The Pentax-Airway Scope ® (Pentax-AWS, Hoya Corp., Tokyo, Japan) incorporates advanced imaging technology utilizing high-resolution color images, and identification of anatomical structures can be easily obtained thanks to a wide viewing 90° angle. The Pentax-AWS has a single use P-Blade allowing the use of SLT with an inner diameter of 6.5-8.0 mm, which is compatible with a range of DLT sizes from 26 to 32 Fr [Figure 2]b]. This limits the usefulness of Pentax-AWS for placement of DLT with larger external diameter [Table 5]. [30],[31]

Yamazaki and Ohsumi [32] described the efficacy of the Pentax-AWS in improving the glottis view during rapid-sequence induction for placement of a 35 Fr DLT in a patient presented for emergency surgery because of a hemothorax.

Tips to facilitate Pentax-AWS double-lumen tube intubation

Several techniques have been reported to address the limitation of using the Pentax AWS for placement of DLT larger than a size 32 Fr.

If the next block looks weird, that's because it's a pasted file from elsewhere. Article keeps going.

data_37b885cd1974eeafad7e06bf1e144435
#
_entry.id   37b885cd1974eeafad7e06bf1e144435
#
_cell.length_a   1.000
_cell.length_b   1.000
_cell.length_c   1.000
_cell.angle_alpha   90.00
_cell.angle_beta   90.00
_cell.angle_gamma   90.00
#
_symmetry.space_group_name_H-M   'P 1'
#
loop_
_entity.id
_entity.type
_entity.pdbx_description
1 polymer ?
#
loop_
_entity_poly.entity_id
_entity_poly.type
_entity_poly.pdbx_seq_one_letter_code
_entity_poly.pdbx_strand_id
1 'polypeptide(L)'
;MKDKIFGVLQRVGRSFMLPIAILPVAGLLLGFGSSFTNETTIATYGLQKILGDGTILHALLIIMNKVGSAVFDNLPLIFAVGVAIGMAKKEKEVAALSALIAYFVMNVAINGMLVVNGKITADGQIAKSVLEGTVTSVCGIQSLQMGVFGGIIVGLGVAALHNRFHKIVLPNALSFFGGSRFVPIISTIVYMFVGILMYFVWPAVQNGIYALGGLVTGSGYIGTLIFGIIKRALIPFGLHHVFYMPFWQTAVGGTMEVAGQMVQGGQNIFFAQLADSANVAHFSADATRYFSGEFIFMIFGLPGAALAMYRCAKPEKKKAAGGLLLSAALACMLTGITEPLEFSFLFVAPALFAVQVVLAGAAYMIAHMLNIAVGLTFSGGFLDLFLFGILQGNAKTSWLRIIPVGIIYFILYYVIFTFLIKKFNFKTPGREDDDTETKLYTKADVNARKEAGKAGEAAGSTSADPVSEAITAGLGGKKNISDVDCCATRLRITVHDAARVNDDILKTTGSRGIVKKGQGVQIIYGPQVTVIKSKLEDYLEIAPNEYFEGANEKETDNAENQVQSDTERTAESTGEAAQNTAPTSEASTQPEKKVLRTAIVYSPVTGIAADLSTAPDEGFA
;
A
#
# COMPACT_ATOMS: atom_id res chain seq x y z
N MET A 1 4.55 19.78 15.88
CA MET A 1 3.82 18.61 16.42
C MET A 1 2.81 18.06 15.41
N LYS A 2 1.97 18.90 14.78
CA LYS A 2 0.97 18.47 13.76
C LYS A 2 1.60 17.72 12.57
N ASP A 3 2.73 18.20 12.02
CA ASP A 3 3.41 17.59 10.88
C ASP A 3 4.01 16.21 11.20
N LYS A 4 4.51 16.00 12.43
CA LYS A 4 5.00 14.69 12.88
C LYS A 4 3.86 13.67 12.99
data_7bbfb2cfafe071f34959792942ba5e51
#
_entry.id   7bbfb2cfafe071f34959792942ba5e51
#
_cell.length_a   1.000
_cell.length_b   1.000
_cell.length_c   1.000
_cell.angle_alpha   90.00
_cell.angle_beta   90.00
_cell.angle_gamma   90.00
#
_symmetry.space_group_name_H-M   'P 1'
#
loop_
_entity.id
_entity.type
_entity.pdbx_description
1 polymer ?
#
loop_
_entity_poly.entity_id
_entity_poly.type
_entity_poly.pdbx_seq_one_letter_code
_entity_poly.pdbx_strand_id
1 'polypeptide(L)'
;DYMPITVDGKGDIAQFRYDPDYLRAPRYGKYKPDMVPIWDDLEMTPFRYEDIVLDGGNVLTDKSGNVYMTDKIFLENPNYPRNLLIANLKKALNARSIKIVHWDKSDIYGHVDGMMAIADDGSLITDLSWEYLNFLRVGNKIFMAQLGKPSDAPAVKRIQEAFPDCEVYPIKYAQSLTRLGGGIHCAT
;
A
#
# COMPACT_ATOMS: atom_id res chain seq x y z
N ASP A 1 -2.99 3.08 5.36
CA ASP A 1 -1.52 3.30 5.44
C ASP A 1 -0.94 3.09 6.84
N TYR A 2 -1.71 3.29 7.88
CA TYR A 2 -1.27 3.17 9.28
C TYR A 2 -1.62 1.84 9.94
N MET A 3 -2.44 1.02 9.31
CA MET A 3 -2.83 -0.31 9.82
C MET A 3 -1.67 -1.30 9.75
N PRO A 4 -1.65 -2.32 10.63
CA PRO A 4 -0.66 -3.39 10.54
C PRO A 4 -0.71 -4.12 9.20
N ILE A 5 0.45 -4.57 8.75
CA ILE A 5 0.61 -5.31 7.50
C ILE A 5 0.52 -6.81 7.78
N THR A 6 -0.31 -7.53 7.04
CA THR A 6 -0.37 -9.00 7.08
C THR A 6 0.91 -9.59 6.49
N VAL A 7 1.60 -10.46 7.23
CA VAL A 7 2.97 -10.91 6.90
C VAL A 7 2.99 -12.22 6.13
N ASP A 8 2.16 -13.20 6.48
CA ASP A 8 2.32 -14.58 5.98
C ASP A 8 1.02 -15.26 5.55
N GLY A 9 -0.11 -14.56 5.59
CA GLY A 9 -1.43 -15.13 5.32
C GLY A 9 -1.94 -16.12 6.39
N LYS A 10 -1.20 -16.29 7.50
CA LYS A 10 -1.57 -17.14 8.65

Some investigators [33] have suggested the use of either an AEC or a bougie to facilitate DLT intubation using the Pentax-AWS.

Suzuki et al. [34] described the successful use of an AWS with removed back plate of the tube channel to place a 39 Fr DLT in a patient with unpredicted difficult airway.

Furthermore, the INTLOCK, a specialized laryngoscope blade that encases the tip of the AWS to fit the oropharyngeal anatomy, allows placement of DLT. Unfortunately, it was associated with some minor complications such a mild hemorrhage, sore throat, and hoarseness of voice in 50% of the studied patients that case series, however, included only 10 patients. [31] These complications can be potentially minimized by using the Pentax AWS with an infant-size INTLOCK and a smaller 32-Fr DLT. [30]

King Vision

The King Vision (King Systems, Indianapolis, IN, USA) has been designed with a durable, reusable video display with a disposable standard "nonchanneled" and channeled blade at an affordable price [Table 5] and [Figure 2]c].